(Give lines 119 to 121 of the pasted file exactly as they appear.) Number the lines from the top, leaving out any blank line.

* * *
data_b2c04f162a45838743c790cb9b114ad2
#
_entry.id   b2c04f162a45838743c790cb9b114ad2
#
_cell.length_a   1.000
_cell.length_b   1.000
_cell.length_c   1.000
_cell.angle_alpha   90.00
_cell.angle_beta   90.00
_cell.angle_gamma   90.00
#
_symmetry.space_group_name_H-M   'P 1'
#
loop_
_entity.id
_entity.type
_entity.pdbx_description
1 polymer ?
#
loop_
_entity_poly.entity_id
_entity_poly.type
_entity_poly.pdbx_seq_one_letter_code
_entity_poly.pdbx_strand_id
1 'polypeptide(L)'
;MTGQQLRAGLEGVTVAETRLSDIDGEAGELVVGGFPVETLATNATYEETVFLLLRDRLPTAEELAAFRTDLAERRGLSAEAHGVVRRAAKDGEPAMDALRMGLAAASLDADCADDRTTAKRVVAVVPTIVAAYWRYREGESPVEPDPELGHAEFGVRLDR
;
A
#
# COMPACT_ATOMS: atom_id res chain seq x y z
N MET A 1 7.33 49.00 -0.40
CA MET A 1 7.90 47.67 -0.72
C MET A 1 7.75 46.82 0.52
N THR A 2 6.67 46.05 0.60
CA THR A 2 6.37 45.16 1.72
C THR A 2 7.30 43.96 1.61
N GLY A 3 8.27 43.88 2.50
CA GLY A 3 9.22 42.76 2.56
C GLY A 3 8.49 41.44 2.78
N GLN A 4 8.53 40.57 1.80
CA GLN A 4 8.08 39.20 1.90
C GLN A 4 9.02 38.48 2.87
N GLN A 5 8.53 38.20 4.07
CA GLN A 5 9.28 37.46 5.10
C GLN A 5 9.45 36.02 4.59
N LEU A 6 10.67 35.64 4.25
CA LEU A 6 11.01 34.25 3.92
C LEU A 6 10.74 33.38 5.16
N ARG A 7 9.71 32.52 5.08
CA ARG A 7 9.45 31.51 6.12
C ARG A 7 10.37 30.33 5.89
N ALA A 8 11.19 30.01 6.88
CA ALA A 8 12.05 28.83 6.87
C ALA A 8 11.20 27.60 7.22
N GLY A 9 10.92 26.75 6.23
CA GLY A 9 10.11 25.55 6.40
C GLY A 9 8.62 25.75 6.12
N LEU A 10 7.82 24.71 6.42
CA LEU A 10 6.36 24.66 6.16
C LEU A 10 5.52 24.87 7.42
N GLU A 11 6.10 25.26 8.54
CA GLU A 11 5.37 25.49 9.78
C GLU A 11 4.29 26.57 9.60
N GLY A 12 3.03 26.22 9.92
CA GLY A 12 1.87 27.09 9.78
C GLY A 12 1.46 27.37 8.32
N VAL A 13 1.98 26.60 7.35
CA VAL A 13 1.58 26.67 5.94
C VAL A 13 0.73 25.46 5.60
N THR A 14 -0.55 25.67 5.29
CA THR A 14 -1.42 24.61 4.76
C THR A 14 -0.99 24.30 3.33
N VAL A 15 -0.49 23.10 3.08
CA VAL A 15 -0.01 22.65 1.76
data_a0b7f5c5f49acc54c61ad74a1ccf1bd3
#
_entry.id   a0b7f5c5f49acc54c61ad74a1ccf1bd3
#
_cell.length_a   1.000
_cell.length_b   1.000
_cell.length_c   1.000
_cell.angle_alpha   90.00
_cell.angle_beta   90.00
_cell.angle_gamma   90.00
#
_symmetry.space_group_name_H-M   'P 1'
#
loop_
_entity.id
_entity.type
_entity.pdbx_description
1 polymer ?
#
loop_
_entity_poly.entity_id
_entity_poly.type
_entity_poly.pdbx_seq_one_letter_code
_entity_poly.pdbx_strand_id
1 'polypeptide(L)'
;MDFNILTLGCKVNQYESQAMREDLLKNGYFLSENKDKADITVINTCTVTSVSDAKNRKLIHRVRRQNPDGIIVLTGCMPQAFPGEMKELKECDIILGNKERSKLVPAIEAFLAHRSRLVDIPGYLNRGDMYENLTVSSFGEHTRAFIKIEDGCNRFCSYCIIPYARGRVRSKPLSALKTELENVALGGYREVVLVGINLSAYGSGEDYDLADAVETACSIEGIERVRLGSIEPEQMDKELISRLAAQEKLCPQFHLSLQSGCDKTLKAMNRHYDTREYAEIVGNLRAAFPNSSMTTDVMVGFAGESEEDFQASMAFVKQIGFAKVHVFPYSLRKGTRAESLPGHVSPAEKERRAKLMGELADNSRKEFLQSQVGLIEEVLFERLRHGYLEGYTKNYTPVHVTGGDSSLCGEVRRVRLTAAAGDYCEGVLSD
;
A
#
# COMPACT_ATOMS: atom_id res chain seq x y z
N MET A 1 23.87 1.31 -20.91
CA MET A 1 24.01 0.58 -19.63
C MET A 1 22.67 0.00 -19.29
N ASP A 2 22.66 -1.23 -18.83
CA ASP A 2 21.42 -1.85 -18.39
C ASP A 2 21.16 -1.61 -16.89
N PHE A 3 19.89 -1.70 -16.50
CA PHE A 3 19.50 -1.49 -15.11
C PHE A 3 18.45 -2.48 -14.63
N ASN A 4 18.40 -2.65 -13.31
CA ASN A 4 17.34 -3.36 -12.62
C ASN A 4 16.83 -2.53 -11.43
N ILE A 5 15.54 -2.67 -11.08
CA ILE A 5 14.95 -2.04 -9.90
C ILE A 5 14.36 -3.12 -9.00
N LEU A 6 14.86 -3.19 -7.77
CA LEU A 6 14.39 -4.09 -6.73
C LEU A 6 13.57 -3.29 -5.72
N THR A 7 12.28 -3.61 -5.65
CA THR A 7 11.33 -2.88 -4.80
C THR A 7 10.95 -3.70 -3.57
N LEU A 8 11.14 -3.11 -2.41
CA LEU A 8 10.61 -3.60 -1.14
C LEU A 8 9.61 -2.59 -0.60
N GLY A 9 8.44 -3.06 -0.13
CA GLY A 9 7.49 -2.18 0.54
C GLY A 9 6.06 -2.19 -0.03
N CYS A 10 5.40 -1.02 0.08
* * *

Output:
C ILE A 5 14.36 -3.12 -9.00
N LEU A 6 14.86 -3.19 -7.77
CA LEU A 6 14.39 -4.09 -6.73